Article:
Like many other smallholder farmers spread across the water-stressed counties of Machakos, Makueni and Kitui, in Kenya’s lower eastern region, Munini is staring at a massive crop loss. Prolonged dry spells have for years threatened the food security and livelihoods of many rural families in the region who depend entirely on rain for their agricultural production. Here, most smallholder farmers typically plant farm-saved maize seeds, which lack the attributes to tolerate harsher droughts, extreme heat or water stress. With such conditions, farmers can hardly harvest any maize.

“We just had a little rain at the start of planting. Since then, we have not had any more rain. As you can see, my maize could not withstand the extended dry spell,” says Munini. Like her, over 80 percent of Kenyans depend on maize as their main staple food to supply their dietary requirements, especially in rural areas.

In a neighboring farm, the situation is different. The owner, Gitau Gichuru, planted the SAWA hybrid, an improved maize seed variety designed to withstand drought conditions. This variety was developed by scientists at the International Maize and Wheat Improvement Center (CIMMYT) and promoted to Kenyan farmers by Dryland Seed, a local seed company. This initiative to improve maize farmers’ climate resilience in the region was possible thanks to the support of the Bill & Melinda Gates Foundation under the Stress Tolerant Maize for Africa (STMA) project. With the right agronomic practices, the SAWA hybrid can return a yield advantage of up to 20 percent compared to other popular drought-tolerant hybrids in the region, according to Dryland Seed’s managing director, Ngila Kimotho.

Farmer Gitau Gichuru (right) shows maize from his farm to CIMMYT’s regional representative for Africa, Stephen Mugo. Gichuru planted SAWA hybrid maize, developed by CIMMYT scientists. (Photo: Joshua Masinde/CIMMYT)

“This variety has become so popular in this region that we have decided to make it our flagship brand. There are occasions when the demand is so high that we run out of stock,” Kimotho says.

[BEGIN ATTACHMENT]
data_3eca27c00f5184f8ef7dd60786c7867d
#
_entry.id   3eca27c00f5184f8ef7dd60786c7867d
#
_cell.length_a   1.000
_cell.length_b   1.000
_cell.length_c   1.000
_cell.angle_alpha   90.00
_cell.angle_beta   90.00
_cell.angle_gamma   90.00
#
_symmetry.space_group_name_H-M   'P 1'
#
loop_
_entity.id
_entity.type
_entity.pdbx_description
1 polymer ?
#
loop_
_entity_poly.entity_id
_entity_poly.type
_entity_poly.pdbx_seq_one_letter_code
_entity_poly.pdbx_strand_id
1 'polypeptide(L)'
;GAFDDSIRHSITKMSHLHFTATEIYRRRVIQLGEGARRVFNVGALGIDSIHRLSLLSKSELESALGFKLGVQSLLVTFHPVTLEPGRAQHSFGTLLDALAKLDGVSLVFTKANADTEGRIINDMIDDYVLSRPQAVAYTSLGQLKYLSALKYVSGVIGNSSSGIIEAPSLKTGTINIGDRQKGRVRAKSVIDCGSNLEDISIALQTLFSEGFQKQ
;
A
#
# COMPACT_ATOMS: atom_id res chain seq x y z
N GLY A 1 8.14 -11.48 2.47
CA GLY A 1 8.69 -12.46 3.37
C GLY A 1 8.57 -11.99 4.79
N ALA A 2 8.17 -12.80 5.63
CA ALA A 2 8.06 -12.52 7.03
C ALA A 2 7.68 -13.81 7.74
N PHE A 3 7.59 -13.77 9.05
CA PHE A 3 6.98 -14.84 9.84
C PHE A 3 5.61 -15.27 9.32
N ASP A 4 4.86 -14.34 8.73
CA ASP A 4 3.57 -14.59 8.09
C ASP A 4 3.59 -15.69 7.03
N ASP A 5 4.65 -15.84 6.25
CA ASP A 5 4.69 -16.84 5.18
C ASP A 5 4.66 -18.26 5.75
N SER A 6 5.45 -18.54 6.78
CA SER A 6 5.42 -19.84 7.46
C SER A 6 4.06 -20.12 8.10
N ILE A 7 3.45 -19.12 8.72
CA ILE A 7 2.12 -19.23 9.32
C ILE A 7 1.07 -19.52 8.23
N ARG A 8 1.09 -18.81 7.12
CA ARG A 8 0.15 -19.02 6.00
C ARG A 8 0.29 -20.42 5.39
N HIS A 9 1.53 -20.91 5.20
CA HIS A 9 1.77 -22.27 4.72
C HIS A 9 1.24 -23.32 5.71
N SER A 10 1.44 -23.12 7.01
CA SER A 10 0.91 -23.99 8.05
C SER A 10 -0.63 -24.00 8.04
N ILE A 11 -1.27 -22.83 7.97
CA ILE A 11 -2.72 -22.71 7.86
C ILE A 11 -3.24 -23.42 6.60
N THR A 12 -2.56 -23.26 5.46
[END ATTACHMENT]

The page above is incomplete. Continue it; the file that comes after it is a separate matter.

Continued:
Reaping the benefits

The company distributes improved seeds through a network of about 100 agrodealers across Kenya. One of the most effective ways to promote drought-tolerant hybrids such as SAWA is demonstration plots managed by lead farmers, who can showcase to their peers the hybrid’s performance under recommended agronomic practices. Most of the demo farms are located by the roadside for better visibility to road users, who frequently stop and ask about the healthy-looking maize crop. Field days have also had a positive effect of creating awareness and getting farmers to adopt the SAWA hybrid and other improved seed varieties. Farmers attending field days are ordinarily issued with small seed packs as samples to try out on their farms.

Gichuru, who planted the SAWA hybrid maize seed for the first time last season, is happy with the results. “I decided to try it on a portion of the land that is sandy. We have only had some little rain, twice or so, at the time of planting and during the vegetative state. To be honest, I didn’t expect the crop to amount to anything. But, as you can see, I am looking forward to a good harvest,” Gichuru says.

Doris Muia, a mother of three who has planted the hybrid for two years at her farm, is equally happy with the outcome. She says her household will never lack food and she hopes to get additional income from the sale of the surplus maize produce.

Mary Munini, a smallholder farmer in Vyulya, in Kenya’s Machakos County, inspects her maize crop. She planted the farm-saved seed, which does not tolerate drought or severe heat, so she is expecting a massive crop loss this season. (Photo: Joshua Masinde/CIMMYT)

“When we see how the varieties that we have developed such as the SAWA hybrid are putting smiles on farmers’ faces, this makes us very happy,” expresses Stephen Mugo, CIMMYT Regional Representative for Africa.

For some farmers, however, it is hard to gather the money to buy improved seed varieties. The little income Munini earns from her small shop goes towards supporting her children’s education, and she often has nothing left to buy improved hybrid seed varieties, despite being aware of the advantages. In other instances, some farmers often buy small portions of the improved maize variety and mix it with farm-saved seed stock or poor-quality seeds from informal sources. “The expectation is that if one variety succumbs to drought or severe heat, the next variety may survive. However, with proper agricultural practices, hybrids such as SAWA can cope well against such climate stresses, thereby improving the smallholders’ livelihood and food security,” concludes Mugo.